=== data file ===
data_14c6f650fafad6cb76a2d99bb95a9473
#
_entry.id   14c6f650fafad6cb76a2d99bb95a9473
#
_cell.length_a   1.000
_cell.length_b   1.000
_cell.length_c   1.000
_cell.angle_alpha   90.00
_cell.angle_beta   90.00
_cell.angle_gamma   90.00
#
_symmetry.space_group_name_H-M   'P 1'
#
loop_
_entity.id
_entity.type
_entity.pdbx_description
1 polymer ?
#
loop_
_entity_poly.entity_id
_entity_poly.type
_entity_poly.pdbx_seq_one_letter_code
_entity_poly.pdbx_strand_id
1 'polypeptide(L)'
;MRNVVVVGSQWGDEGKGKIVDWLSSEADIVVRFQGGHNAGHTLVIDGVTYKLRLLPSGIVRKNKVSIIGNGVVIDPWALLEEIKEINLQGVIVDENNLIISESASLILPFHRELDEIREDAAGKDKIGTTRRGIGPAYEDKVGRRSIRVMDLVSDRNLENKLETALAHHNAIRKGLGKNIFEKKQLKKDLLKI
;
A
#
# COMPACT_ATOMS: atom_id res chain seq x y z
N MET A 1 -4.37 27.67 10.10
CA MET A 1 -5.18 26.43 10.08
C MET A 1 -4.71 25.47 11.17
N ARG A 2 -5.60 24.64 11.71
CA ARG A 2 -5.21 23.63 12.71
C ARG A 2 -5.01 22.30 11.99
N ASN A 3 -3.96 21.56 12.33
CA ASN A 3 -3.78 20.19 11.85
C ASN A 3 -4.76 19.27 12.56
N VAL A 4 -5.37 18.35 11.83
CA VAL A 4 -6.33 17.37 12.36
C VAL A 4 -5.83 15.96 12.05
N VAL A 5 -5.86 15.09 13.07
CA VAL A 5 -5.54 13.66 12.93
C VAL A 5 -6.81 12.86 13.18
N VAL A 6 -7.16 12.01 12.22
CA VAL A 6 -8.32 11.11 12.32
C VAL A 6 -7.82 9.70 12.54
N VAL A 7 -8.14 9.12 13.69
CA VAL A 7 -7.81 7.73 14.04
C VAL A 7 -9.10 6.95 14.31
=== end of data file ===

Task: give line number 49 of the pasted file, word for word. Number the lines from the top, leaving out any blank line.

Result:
N VAL A 7 -8.14 9.12 13.69